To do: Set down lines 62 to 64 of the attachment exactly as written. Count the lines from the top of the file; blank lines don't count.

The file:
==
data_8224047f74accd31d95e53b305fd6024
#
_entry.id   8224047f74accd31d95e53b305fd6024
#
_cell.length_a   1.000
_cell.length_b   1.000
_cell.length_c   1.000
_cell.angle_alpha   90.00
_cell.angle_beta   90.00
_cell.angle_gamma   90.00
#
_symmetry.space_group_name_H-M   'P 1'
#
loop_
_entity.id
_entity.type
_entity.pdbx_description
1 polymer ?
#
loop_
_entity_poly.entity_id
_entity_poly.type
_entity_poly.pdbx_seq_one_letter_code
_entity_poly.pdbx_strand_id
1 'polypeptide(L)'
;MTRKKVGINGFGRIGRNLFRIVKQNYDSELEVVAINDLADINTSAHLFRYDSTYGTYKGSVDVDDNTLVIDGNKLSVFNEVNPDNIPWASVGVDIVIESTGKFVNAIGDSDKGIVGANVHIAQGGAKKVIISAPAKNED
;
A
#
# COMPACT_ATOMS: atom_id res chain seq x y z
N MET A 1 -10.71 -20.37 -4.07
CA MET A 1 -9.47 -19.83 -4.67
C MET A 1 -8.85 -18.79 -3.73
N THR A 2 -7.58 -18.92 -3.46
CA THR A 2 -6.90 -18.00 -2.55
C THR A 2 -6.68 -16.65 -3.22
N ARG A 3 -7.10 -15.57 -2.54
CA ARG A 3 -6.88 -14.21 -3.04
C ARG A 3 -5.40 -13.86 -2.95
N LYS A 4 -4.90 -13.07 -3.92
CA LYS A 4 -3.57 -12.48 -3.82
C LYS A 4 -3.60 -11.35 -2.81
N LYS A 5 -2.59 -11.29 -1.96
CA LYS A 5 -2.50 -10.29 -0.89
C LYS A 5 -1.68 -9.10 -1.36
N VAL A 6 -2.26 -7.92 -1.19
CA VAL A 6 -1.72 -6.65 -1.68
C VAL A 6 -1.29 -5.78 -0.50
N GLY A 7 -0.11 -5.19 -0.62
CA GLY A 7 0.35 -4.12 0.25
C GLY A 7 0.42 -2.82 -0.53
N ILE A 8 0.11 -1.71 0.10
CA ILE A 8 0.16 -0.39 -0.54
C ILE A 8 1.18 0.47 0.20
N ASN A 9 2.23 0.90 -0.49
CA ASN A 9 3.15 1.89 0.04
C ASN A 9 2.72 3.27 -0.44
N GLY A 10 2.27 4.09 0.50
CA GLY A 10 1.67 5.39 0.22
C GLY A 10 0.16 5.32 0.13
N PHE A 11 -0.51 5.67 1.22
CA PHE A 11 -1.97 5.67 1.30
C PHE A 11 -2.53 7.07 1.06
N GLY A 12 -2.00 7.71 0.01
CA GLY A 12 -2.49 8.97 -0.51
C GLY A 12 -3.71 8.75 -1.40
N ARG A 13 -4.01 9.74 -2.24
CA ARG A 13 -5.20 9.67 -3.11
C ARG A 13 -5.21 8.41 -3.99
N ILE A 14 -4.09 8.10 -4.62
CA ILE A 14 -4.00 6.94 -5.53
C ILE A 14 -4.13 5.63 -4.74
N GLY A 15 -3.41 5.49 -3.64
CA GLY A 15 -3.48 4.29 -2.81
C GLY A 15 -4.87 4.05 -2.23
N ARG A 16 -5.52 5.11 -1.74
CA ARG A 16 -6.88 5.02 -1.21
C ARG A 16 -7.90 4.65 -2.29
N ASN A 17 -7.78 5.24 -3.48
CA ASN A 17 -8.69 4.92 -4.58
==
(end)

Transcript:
CA PHE A 11 -1.97 5.67 1.30
C PHE A 11 -2.53 7.07 1.06
N GLY A 12 -2.00 7.71 0.01